The Catholic Church sees as the main basis for this belief the words of Jesus himself at his Last Supper: the "Synoptic Gospels (Matthew 26:26-28; Mark 14:22-24; Luke 22:19-20) and "Saint Paul's 1 Cor. 11:23-25) recount that in that context Jesus said of what to all appearances were bread and wine: "This is my body … this is my blood." The Catholic understanding of these words, from the Patristic authors onward, has emphasized their roots in the covenantal history of the Old Testament. The interpretation of Christ's words against this Old Testament background coheres with and supports belief in the "Real presence of Christ in the Eucharist.
In 1551, the "Council of Trent definitively declared, "Because Christ our Redeemer said that it was truly his body that he was offering under the species of bread,[Jn. 6:51] it has always been the conviction of the Church of God, and this holy Council now declares again that by the consecration of the bread and wine there takes place a change of the whole substance of the bread into the substance of the body of Christ our Lord and of the whole substance of the wine into the substance of his blood. This change the holy Catholic Church has fittingly and properly called "transubstantiation." The "Fourth Council of the Lateran in 1215 had spoken of "Jesus Christ, whose body and blood are truly contained in the sacrament of the altar under the forms of bread and wine, the bread being changed (transsubstantiatis) by divine power into the body and the wine into the blood."[note 6] The attempt by some twentieth-century Catholic theologians to present the Eucharistic change as an alteration of significance ("transignification rather than transubstantiation) was rejected by "Pope Paul VI in his 1965 encyclical letter "Mysterium fidei. In his 1968 "Credo of the People of God, he reiterated that any theological explanation of the doctrine must hold to the twofold claim that, after the consecration, 1) Christ's body and blood are really present; and 2) bread and wine are really absent; and this presence and absence is real and not merely something in the mind of the believer.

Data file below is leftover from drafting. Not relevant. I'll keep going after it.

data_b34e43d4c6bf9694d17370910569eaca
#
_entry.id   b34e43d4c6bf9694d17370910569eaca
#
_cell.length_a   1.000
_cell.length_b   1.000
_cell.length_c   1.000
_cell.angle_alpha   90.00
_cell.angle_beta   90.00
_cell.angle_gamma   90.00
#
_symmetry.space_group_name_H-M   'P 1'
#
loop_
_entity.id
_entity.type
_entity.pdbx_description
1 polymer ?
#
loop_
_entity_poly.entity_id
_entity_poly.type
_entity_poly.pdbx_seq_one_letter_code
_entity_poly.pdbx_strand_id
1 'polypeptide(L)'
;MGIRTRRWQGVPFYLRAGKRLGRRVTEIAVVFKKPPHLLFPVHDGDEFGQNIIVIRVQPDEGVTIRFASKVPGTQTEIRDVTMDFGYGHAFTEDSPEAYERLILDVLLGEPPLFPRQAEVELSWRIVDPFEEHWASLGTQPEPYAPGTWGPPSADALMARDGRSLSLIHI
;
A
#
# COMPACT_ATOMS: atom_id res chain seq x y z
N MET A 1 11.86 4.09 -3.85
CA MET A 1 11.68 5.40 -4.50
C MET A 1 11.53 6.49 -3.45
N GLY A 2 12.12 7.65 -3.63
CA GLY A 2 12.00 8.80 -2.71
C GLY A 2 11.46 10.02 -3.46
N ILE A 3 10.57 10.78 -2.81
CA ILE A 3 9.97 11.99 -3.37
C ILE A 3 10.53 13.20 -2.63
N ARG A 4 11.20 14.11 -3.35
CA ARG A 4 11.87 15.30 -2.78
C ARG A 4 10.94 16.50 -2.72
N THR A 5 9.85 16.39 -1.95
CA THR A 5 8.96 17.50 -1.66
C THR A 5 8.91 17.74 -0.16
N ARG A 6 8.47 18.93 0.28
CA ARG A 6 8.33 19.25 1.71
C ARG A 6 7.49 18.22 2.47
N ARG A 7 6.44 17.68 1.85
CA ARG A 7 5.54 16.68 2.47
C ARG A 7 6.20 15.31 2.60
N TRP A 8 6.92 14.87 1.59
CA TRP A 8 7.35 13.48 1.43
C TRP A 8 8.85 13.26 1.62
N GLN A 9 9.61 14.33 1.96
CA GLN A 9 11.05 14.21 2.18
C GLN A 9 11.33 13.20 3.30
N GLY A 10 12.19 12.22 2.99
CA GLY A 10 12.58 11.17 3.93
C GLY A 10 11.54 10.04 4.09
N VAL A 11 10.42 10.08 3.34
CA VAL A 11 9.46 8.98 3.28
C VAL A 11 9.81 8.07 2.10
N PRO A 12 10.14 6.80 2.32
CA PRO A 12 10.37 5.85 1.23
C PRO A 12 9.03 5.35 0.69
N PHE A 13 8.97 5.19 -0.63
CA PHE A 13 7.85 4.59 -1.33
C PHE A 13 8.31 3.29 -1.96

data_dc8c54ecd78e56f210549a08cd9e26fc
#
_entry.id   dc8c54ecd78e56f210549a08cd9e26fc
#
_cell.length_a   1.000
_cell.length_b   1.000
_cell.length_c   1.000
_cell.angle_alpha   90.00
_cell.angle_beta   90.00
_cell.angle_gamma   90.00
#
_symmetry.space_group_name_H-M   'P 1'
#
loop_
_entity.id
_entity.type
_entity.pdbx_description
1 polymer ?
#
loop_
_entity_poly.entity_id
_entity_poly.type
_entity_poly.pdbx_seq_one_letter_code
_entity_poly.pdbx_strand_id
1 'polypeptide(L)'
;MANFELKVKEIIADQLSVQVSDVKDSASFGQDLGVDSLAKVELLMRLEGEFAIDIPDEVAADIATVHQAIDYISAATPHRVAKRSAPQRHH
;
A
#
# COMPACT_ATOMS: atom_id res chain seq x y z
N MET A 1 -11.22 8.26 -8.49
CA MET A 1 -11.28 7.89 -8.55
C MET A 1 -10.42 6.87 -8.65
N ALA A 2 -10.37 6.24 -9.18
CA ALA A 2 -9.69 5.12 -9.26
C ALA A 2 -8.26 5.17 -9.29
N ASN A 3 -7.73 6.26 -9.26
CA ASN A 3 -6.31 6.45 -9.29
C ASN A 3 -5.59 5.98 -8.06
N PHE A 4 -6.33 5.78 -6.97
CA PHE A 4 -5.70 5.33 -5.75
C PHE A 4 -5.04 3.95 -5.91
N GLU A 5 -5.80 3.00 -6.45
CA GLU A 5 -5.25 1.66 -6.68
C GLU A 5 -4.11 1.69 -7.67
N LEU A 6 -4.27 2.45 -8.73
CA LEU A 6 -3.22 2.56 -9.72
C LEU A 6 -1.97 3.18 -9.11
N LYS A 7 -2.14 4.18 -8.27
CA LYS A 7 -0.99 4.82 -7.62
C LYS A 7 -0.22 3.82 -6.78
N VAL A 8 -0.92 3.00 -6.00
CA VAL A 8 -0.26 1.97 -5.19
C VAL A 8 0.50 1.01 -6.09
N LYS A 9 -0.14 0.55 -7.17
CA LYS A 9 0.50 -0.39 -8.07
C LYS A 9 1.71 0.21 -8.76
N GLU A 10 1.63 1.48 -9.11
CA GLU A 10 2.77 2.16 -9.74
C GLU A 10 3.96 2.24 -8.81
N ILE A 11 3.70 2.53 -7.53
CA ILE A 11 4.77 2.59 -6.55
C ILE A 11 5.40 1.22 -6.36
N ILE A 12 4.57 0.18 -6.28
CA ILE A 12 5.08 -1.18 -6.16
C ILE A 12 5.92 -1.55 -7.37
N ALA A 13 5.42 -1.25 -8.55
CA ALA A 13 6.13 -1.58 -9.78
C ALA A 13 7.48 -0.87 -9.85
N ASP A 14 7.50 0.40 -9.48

On entering a church, "Latin Church Catholics "genuflect to the "tabernacle that holds the consecrated host in order to respectfully acknowledge the presence of Jesus in the "Blessed Sacrament, a presence to which a "votive candle or "sanctuary lamp kept burning close to such a tabernacle draws attention.
Within "Eastern Christianity, the Eucharistic service is called the Divine Liturgy ("Byzantine Rite) or similar names in other rites. It comprises two main divisions: the first is the Liturgy of the Catechumens which consists of introductory litanies, antiphons and scripture readings, culminating in a reading from one of the "Gospels and, often, a "homily; the second is the Liturgy of the Faithful in which the Eucharist is offered, consecrated, and received as Holy Communion. Within the latter, the actual Eucharistic prayer is called the "anaphora, literally: "offering" or "carrying up" (ἀνα- + φέρω). In the "Rite of Constantinople, two different anaphoras are currently used: one is attributed to Saint "John Chrysostom, the other to "Saint Basil the Great. In the "Oriental Orthodox Church, a variety of anaphoras are used, but all are similar in structure to those of the Constantinopolitan Rite, in which the Anaphora of Saint John Chrysostom is used most days of the year; Saint Basil's is offered on the Sundays of "Great Lent, the eves of "Christmas and "Theophany, "Holy Thursday, "Holy Saturday, and upon his feast day (1 January). At the conclusion of the Anaphora the bread and wine are held to be the Body and Blood of Christ. Unlike the Latin Church, the "Byzantine Rite uses leavened bread, with the leaven symbolizing the presence of the Holy Spirit. The "Armenian Apostolic Church, like the Latin Church, uses unleavened bread.